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Leadership in Difficult Times – Five Key Actions to Lead Your Team During Uncertainty

Over the next twelve months, business models will change, companies will liquidate, jobs will be lost, and the list goes on. Yes, these all sound very negative, but this crisis will also create opportunities for innovation, culture improvement and identify new leaders.

A crisis is the best pressure test of anyone in a Leadership position. If you currently lead a team, be warned your status is even more vulnerable to criticism in this challenging time. Not everyone is competent to be a leader, and unfortunately, it takes a global pandemic before we find out. From my experience, the majority of leadership development programmes are typically not designed to pressure test the candidates prior to their appointment.

While companies navigate through the zone of disruption, a typical phase of any change; productivity, outputs, profits, engagement and sales will inevitably drop like something not experienced before. In this phase/zone, the psychology, dynamics and motivation are challenged, as your teams main personal focus is now survival and security. You will observe more fear and anxiety triggered by the unknown, so be cautious and sensitive with any interaction, whether in person or remotely.

Metaphorically, it’s time to demonstrate you can be the Captain of a big ship, that will sail through rough seas, on an entirely new course/destination, with distractions, noise and traffic that could lead to fatigue or burnout. 

To help you through these rough seas and to assist your teams with Clarity and Hope, here are Five things I believe, should become your operating model: 

  1. Know the Facts – it’s now time to be more accurate with objective data rather than jumping into assumptions. So slow down before making decisions, because if you are stressed, the cortisol in your brain is going to cloud judgement.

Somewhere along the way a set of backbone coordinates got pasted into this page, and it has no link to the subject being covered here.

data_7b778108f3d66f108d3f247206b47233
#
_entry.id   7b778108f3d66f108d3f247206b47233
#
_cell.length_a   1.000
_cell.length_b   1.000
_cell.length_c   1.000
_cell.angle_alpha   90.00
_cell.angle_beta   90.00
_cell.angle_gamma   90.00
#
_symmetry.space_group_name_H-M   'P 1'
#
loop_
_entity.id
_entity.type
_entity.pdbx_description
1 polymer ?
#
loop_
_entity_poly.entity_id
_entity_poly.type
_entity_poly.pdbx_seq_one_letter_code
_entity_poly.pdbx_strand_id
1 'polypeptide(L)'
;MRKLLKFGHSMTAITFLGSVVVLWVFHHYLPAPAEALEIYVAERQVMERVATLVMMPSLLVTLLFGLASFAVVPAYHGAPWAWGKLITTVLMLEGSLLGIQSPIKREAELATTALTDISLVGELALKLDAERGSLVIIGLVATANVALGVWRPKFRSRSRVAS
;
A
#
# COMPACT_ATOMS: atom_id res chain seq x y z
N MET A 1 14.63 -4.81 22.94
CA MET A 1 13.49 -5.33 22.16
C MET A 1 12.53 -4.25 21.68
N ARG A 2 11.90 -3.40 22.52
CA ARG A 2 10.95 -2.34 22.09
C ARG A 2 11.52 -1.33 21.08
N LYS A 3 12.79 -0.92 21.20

2. Start – Stop – Continue – during this zone of disruption, time and energy will be wasted on the wrong things – Sit down weekly or daily with yourself and your team and ask yourself what you need to Start – Stop and Continue doing.
  3. Leverage the Strengths of Your Teams – you do not need to be the expert in everything – utilise and complement each other’s strengths to achieve your OKRs 
  4. Listen More – slow down on advising, be curious longer, demonstrate empathy and compassion.
  5. Take it Easy – if you and your teams are now working from home for the first time, the tempo of work may be slow.  Don’t start monitoring whether your teams are online, because being online is not an indication of being productive. In essence, be easy on your yourself and your team, it is a difficult, uncertain time, and we don’t know what is around the corner. Keep your focus on weekly objectives and make everyone accountable for their part. 

Be Safe and Keep Inspiring!

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